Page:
Ready to Roar
It’s time to trade in sweatpants for sequins! After a year of being couch-bound, consumers are ready to roar like it’s the first 1920s. While Millennial brides are already pinning their perfect flapper dresses, most of Gen Z isn’t practicing the trend as explicitly as TikTok artist Flo Milli’s music video “Roaring 20s” but Gen Z is getting their Gatsby on.
Gen Z isn’t alone in this trend: economists, investors, journalists and artists of various ilk are all predicting a post-Covid boom. The Financial Times predicts “a once-in-a-century boom.” The Economist anticipates a “new period of economic dynamism.” And Millennial writer Cat Marnell forecasts an era reminiscent of New York City’s post‑9/11 nightlife explosion, telling HYPEBAE, “counterculture and hedonism is going to be a huge thing.” Meanwhile, various categories are already seeing the horizon: luxury tour operators report travel bookings surging for the coming year; designers from Gucci to Fashion Brand Company have debuted looks featuring overlapping patterns, bright colors and loads of embellishments, and demand is up for statement pieces from investment bags to men’s fine jewelry. 2020 boom times cut across culture.
Booze may be delivered by an app these days, but we all just experienced a mega prohibition of the primal sorts. Most of the activities — like, you know, parties, concerts, and touching people who aren’t your parents — have been pretty much off-limits to Gen Z just at the moment most folks usually are pushing their limits.
It’s not that they just missed out on a year of making “memories,” Gen Z is coming of age during a period of collective mourning. They are mourning for those who lost their lives during the pandemic, the legacy of inequality, as well as earth’s human-induced trauma. And grieving is naturally a time when we turn to things like sex, humor, and partying that “drive the dopamine system in the brain, which gives feelings of optimism, energy, focus, and motivation,” according to Helen Fisher, biological anthropologist at the Kinsey Institute.
Proof of Life
Gen Z wants to prove their “alive status” as they venture into their own individual and shared fresh starts. Even during lockdown, some Gen Zs took the risk of attending underground parties everywhere from abandoned buildings to TikTok houses. Party locations were found via digital scavenger hunts using a range of social media, augmented reality, and more antiquated party posters. Vybe Together, which started as a TikTok account, eventually evolved into an app, advertised itself as a place to organize underground parties using the tagline “Get Your Rebel On.” Underground party reporting even became a genre (and social media shame game) unto itself. As J.J. Abrams told The New York Times, “We have a pent-up, desperate need to see each other — to socialize and have communal experiences… screaming together, laughing together, crying together. It’s a social necessity.”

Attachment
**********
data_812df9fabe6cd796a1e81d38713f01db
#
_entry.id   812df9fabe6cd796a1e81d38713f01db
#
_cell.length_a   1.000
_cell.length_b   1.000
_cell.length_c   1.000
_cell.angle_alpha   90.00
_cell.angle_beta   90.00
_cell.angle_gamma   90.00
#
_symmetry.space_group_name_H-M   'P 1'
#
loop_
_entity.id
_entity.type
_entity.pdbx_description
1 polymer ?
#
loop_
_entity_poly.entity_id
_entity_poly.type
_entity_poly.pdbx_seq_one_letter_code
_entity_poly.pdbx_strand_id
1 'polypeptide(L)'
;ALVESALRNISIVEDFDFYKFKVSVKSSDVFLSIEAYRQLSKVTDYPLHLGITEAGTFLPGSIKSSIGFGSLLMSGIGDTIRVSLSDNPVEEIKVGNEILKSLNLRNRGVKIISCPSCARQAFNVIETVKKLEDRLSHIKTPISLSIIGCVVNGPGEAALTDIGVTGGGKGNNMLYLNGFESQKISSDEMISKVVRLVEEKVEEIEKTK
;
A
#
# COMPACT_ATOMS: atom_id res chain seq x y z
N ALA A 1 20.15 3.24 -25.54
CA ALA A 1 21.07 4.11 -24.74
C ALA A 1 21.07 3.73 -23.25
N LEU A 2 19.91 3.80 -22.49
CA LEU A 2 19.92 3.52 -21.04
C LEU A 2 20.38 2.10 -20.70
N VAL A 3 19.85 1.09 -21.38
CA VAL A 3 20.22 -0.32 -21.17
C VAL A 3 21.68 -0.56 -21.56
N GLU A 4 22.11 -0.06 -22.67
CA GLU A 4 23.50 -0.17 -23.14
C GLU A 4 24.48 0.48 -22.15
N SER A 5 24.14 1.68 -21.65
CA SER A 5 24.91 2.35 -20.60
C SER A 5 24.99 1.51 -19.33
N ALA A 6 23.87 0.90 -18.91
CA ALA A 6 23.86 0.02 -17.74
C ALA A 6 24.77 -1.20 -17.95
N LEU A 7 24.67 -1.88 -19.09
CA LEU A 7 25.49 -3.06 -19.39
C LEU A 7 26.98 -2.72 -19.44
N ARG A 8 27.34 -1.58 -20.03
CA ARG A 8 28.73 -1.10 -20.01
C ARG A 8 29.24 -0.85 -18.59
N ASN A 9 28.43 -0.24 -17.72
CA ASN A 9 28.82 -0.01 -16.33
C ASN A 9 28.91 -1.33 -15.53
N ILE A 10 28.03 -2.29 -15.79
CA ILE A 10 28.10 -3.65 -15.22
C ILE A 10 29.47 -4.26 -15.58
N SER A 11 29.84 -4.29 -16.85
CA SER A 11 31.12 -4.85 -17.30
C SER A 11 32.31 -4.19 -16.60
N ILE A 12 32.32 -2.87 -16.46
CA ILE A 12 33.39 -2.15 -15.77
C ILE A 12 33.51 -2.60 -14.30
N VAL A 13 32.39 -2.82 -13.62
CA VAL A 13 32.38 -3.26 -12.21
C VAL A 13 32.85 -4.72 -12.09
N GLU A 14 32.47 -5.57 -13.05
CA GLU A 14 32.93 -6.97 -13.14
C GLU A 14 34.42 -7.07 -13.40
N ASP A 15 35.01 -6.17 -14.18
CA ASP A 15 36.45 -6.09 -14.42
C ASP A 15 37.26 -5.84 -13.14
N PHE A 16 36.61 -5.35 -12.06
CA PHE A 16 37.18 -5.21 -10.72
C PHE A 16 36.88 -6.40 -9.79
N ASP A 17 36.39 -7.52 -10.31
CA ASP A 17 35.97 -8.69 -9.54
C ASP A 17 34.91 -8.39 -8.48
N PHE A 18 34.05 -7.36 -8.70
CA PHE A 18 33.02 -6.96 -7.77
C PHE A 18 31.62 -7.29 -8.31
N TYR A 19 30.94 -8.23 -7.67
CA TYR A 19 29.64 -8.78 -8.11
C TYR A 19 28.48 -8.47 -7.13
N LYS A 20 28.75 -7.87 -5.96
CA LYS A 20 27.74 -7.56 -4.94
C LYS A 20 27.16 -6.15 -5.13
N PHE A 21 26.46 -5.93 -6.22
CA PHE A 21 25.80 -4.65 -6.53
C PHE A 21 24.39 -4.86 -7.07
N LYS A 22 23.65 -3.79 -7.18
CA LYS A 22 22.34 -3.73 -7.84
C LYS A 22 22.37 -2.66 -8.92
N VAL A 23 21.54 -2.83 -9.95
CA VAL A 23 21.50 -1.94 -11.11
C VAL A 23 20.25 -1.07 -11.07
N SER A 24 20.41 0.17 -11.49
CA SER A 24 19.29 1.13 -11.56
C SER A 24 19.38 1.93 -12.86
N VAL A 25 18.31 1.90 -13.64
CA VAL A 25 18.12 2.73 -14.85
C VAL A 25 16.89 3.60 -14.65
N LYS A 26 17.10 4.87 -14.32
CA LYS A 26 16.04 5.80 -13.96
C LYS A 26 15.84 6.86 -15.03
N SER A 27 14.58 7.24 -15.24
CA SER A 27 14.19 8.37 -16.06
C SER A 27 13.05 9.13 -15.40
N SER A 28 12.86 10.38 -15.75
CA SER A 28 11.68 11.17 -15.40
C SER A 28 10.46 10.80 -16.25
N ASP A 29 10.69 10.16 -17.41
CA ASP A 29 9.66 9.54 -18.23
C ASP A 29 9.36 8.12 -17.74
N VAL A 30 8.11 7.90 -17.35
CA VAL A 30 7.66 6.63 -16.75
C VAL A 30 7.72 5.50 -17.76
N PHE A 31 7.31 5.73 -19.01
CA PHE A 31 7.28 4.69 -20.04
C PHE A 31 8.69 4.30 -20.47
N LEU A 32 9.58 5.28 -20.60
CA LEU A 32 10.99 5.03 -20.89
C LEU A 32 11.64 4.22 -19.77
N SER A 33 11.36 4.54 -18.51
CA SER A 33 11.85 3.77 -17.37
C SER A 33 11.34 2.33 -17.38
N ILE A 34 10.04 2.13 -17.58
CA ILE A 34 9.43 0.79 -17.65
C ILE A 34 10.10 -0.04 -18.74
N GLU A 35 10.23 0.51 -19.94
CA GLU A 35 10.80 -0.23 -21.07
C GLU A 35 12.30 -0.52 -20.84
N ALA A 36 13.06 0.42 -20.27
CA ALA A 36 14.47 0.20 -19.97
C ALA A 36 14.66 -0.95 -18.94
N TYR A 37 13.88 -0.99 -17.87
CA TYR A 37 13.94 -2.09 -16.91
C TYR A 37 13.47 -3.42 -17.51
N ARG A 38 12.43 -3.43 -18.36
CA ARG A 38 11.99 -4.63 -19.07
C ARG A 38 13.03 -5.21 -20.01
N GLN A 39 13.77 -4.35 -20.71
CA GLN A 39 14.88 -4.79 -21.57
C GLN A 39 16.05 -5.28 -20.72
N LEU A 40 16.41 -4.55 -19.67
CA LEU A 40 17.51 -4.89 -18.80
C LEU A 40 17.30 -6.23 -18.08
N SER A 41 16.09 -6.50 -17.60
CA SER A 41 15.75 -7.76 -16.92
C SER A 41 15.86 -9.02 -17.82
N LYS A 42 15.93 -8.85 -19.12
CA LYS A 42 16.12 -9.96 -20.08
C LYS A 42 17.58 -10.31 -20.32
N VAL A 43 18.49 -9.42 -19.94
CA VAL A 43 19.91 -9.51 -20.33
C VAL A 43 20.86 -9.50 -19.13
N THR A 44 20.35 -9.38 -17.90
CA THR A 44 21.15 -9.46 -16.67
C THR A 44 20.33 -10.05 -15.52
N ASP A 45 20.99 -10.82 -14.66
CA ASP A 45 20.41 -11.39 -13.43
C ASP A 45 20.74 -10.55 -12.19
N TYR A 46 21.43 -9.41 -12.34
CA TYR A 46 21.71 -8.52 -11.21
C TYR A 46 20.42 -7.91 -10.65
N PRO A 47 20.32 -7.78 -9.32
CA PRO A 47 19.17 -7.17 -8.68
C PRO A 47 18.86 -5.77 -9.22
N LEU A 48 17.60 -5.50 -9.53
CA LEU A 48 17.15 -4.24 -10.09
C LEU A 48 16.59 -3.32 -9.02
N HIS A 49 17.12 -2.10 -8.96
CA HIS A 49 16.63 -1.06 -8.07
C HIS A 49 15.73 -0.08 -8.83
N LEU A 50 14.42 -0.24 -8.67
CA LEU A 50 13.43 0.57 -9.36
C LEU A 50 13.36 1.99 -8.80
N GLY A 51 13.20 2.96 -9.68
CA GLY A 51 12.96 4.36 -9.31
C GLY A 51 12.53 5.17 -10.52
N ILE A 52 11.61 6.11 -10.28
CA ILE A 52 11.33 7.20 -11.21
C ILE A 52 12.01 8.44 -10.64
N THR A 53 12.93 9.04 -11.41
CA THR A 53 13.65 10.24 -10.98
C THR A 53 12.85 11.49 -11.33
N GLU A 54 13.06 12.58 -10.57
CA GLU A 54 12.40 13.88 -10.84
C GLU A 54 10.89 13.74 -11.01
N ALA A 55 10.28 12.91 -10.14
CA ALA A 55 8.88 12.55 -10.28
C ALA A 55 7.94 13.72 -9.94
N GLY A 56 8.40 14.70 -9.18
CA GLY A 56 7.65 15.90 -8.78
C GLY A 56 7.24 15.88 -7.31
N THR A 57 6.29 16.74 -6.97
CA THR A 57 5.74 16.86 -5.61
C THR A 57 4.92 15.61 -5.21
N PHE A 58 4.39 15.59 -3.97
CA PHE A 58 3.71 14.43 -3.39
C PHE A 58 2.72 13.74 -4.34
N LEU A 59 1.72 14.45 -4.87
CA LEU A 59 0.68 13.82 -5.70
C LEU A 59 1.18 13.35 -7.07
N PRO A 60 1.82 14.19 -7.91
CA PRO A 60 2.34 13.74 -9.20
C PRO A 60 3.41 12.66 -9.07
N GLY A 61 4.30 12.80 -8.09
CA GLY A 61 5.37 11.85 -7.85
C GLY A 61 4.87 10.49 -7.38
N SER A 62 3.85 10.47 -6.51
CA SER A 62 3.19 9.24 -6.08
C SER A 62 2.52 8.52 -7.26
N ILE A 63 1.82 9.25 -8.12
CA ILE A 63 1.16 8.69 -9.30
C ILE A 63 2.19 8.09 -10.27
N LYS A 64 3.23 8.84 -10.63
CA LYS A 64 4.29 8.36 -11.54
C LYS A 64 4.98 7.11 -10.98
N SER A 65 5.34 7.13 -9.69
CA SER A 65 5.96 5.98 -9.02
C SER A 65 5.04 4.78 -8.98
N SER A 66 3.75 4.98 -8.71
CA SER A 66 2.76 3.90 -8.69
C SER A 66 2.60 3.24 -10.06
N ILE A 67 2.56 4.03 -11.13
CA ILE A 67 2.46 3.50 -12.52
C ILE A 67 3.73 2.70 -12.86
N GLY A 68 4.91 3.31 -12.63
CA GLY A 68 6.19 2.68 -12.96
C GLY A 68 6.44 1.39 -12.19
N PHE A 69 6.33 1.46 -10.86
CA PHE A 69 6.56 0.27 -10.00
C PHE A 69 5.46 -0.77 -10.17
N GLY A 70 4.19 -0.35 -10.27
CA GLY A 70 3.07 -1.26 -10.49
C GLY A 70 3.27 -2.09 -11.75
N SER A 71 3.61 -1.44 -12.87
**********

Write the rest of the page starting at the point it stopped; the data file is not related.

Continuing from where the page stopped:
Dance parties weren’t the only thing that went underground during the long lockdown. Many young adults swore their allegiance to life by getting hazy. Over the course of 2020, legal marijuana sales increased 71% and off-premise alcohol sales saw a 24% increase. Fight clubs also popped up at liberal arts colleges — though in this iteration the first rule of fight club was that it would be Snapchatted. Underground sperm donor markets thrived with the help of apps like Modamily and Just a Baby. Though many of the people looking to have a child are Millennials, sperm banks have a long history of collecting seed at fraternities and so many donors were actually Gen Z guys whose motives varied between wanting to “give life” and needing to “get paid.”
Gen Z may drink far less than other generations, but they also use harder drugs like MDMA, cocaine, and psychedelics far more, according to the The Global Drug Survey. While there are many factors playing into this shift, the biggest driver of this trend is that “Class A” drugs are cheaper, better, and easier than ever to buy. For those not of legal drinking age, drugs may be even easier to get than beer. “Ten years ago you might have had to phone up a dealer and sort a time to meet,” explains Adam Winstock, Director of the Global Drug Survey. “Now you WhatsApp them and get the drugs in 10 to 15 minutes.”
Generation Z’s drug use is also unique in that it’s the first to go viral. TikTok communities dedicated to recording and sharing your drug experience started popping up during the pandemic. Known collectively as DrugsTok, this trend is basically like every other part of TikTok — with its comedy, memes and challenges — but high. There’s SniffTok which is dedicated to all snortable drugs, TripTok for psychedelics, and even the #BenadrylChallenge in which you drink enough of the allergy medicine to trip. While we don’t endorse this drug use, it’s been hard to ignore how big this trend became during lockdown. Case in point: #ket (short for ketamine) and #MDMA were both trending search results on TikTok with 13.8 million and 4.3 million searches respectively.
Going forward, we’re hearing that Gen Z is ready to party in person with close friends, new acquaintances and strangers. Ashley, 17, told us that what she really wants to do is “make new memories with new people” whether that means going to parties, carnivals or concerts. “I want to meet new people there and spend the rest of the day with them,” Ashley said, while also expressing a willingness to go basically anywhere she could meet “new people who can stay in my life for as long as they want.”
Post pandemic, I plan on going to as many concerts and as many parties as I can with my friends.—Sowmya, 16
Remix to the Max
The “Roar” of the 2020’s aren’t only about sex, drugs, and fight clubs. We’re also seeing this primal hedonistic urge play out in mainstream consumer culture in safer ways. Growing up on the internet, Gen Z is used to pulling references out of their contexts, collapsing categories, remixing eras, and using technology to add their own fresh flair. Now, they are ready to debut their fresh looks outside of their bedrooms with a sense of self-confidence they gained during the pandemic.